William Upfield Heathcote

Photo of William Upfield HeathcoteWilliam Upfield Heathcote

Born 27 April 1894, Chatham, Kent (in other documents it is 1895)

Enlisted Grenadier Guards 20 April 1911 at Caterham (Guards depot)
Short service enlistment (3 years plus 9 years in reserves)
Reg No. 15481
Aged 18 years 5 months
Previous employment: Carriage Maker
5ft 9in 123lbs 36in chest
‘Fresh’ complexion, Hazel eyes, Brown hair
Large scar on left calf
Religion: Church of England

3rd battalion Grenadier Guards
Appointed Lance Corporal – 3 Jan 1915
Received pay of appointment Lance Corporal – 17 Jul 1915
Promoted Lance Sergeant (equiv to Corporal) – 5 Oct 1915
Appointed Lance Sergeant – 29 Oct 1915
Note: All promotions by Lt H.Rumbold
Discharged “No Longer Physically Fit for War Service” – 13 Apr 1917

Military History and Pension
Home service 1911 until 25 July 1915
British Expeditionary Force (France) 26 July 1915 – 29 Dec 1915
Home service 30 Dec 1915 – 13 Apr 1917

Gunshot Wound – Right Leg

Pension: 15 shillings per week
Grant of £2 by Grenadier Guards in 1922
Character:  Very Good. Clean, Sober and Hardworking

1914-1915 Star (Mons Star)
British War Medal
Victory Medal
King’s Certificate on Discharge

His story

William signed up with the Grenadier Guards in 1911 and remained in the peacetime army in the UK at the Caterham depot or one of the London Barracks. His Battalion was not one of those included in the British Expeditionary Force (BEF) sent to France in 1914. In this he may have been lucky as many of these units (e.g. 2nd Grenadier Guards) had casualty rates of over 80% in 6 months and were virtually wiped out. After October 1914 his unit (i’m fairly sure) was stationed at Wellington Barracks, next to Buckingham Palace, and it is in this period where it is most likely he may have stood guard at the palace. In peacetime he may not have been tall enough to be eligible for the King’s company who normally required six footers.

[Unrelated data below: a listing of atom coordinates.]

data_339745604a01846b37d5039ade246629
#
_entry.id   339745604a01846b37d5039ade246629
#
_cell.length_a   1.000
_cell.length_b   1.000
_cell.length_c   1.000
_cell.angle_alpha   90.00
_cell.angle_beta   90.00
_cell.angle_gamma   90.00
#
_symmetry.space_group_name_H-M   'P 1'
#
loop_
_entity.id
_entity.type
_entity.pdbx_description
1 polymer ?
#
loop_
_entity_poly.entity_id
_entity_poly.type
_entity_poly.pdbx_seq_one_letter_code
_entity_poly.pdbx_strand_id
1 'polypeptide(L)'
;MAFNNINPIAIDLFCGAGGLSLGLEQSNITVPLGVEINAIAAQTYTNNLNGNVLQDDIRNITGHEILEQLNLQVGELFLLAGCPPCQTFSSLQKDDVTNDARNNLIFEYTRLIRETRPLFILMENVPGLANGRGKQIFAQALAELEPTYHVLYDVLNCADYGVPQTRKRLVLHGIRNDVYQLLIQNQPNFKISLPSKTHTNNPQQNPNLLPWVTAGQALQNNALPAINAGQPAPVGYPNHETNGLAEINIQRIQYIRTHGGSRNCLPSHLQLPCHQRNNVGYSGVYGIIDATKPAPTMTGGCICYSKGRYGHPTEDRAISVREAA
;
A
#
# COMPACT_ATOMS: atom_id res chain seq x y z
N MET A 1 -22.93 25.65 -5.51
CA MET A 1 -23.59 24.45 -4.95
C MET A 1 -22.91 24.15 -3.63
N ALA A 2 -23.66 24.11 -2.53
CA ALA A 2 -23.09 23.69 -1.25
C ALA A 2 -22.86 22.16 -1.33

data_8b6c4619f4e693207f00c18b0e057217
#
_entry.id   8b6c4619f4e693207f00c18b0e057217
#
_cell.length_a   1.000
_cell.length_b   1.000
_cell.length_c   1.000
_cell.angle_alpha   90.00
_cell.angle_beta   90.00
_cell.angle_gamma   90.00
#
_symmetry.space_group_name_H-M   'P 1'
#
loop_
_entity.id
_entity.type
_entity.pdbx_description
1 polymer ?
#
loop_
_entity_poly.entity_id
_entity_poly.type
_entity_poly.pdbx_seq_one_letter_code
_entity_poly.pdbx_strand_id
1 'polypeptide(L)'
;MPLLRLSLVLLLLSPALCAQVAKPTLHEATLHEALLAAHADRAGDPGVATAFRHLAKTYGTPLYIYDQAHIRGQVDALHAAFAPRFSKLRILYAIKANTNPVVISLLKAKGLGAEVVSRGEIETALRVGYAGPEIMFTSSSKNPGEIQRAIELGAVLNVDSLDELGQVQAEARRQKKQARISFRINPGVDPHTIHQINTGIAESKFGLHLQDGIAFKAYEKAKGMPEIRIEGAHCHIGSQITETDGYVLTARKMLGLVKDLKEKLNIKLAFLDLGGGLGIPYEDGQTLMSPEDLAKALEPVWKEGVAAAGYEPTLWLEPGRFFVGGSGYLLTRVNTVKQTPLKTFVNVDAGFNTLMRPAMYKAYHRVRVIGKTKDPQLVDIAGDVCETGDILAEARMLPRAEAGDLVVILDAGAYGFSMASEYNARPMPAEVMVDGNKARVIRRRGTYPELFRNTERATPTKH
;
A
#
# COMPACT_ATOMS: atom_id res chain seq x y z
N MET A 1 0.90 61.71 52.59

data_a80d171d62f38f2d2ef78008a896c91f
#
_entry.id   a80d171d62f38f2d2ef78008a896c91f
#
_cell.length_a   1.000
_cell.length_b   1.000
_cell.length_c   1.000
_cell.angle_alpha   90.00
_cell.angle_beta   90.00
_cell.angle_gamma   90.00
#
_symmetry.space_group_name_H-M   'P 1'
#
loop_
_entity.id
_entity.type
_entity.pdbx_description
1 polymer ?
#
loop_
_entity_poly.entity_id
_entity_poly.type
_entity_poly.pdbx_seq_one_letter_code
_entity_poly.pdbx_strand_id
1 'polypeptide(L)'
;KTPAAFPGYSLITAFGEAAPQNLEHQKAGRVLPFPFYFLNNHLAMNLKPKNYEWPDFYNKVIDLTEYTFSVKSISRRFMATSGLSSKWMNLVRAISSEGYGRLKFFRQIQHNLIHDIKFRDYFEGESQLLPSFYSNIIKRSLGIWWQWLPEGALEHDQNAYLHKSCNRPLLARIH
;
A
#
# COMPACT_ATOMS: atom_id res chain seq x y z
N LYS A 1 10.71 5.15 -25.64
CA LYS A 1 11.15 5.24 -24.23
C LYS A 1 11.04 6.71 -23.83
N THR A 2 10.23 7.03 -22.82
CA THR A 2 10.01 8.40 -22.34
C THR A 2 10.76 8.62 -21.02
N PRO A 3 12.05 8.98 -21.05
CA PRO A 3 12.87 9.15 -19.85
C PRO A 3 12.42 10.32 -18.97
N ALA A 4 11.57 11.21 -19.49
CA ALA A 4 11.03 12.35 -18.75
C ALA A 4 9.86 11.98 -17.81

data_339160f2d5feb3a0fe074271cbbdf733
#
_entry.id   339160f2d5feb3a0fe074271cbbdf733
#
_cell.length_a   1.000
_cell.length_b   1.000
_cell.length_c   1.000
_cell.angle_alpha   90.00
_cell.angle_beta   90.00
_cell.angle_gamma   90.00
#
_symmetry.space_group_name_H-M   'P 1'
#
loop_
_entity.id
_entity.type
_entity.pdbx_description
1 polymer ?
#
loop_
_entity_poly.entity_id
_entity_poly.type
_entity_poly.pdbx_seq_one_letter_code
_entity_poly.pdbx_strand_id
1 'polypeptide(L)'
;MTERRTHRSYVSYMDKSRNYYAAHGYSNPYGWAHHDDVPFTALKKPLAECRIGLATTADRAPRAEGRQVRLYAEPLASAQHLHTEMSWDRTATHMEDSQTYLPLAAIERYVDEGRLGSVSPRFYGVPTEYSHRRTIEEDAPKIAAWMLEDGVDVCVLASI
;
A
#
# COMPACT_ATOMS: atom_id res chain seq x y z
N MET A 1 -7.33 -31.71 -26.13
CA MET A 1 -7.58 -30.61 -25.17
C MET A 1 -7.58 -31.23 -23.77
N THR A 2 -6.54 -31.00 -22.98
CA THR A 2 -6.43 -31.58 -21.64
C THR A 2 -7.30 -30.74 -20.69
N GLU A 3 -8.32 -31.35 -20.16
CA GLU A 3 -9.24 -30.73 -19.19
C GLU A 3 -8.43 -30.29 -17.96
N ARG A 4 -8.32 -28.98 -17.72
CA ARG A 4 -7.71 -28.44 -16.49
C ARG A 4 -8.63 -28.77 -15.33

His unit was also the last Regular Army battalion to leave England and may have needed special permission from the King. The Prince of Wales (future Edward VIII) was an officer in the 3rd Grenadier Guards at this time and it is likely William would have seen or even been commanded by him. The Prince was not allowed to serve on the continent however but did visit them for a dinner once they were in France.

His unit finally made it to France on 27th July 1915 taking its place in the 2nd (Guards) Brigade of the newly formed Guards Division. Guards units until this time had been spread out in other divisions. On arrival there was a lot of drill and training in new skills such as use of machine guns and gas attacks as well as practicing building trenches.

Two months after William’s arrival in France the Guards Division took part in the Battle of Loos (25 Sept – 18 Oct). They were a battle reserve and took part two days into the offensive but were part also part the defence against the later German counter-attacks. By the end of the battle, after 50,000 casualties, including 10,000 dead, the British troops had made only a small advance. This was the largest offensive battle Britain had taken part in during the war so far and proportionally as bad as later battles such as the Somme. The battle is also notable for the extensive use of Chlorine gas by the British, over 2,000 of whom were injured themselves due to variable winds.

William’s Battalion, attached to the 2nd Guards Brigade, attacked the German lines on 27th (Chalk Pit Wood) and 28th Sept (Puits 14 bis – a factory), although were not the lead unit in either attack. It was during the attack on the 28th that Rudyard Kipling’s son John was killed. He was in the 2nd Irish Guards, part of the same Brigade as 3GG. William’s Battalion was taken out of the line on 1 Oct and put in reserve. William was promoted to Lance Sergeant on 5 October so it is assumed he is unscathed at this point.

The Germans counter-attacked heavily on 8 October and the 3rd Grenadier Guards are pushed back before counter-attacking themselves with help from 2nd Scots Guards. The CWGC lists 26 battalion dead on this day alone. The war diary entry for the 8th reads: